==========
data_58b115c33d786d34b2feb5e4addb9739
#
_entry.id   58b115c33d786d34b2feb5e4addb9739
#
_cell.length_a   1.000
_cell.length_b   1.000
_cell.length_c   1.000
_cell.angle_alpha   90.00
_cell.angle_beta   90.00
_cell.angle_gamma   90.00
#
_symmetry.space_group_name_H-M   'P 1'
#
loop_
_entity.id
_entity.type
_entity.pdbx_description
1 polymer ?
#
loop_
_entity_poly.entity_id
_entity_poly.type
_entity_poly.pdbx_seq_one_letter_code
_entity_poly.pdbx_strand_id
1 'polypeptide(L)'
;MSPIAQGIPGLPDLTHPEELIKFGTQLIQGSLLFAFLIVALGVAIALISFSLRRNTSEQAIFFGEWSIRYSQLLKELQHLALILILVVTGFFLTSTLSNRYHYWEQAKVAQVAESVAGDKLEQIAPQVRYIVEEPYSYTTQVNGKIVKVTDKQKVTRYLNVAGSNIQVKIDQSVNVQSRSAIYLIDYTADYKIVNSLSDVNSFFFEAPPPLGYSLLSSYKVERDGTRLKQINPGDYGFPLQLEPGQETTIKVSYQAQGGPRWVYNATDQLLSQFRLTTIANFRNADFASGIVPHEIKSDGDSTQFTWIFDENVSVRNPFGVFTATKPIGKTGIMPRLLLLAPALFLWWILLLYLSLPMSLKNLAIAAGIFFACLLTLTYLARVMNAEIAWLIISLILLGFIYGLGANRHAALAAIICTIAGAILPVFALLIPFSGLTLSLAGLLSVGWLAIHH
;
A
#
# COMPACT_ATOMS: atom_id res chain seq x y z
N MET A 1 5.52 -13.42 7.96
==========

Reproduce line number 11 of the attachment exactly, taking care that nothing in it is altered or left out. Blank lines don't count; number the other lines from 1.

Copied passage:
#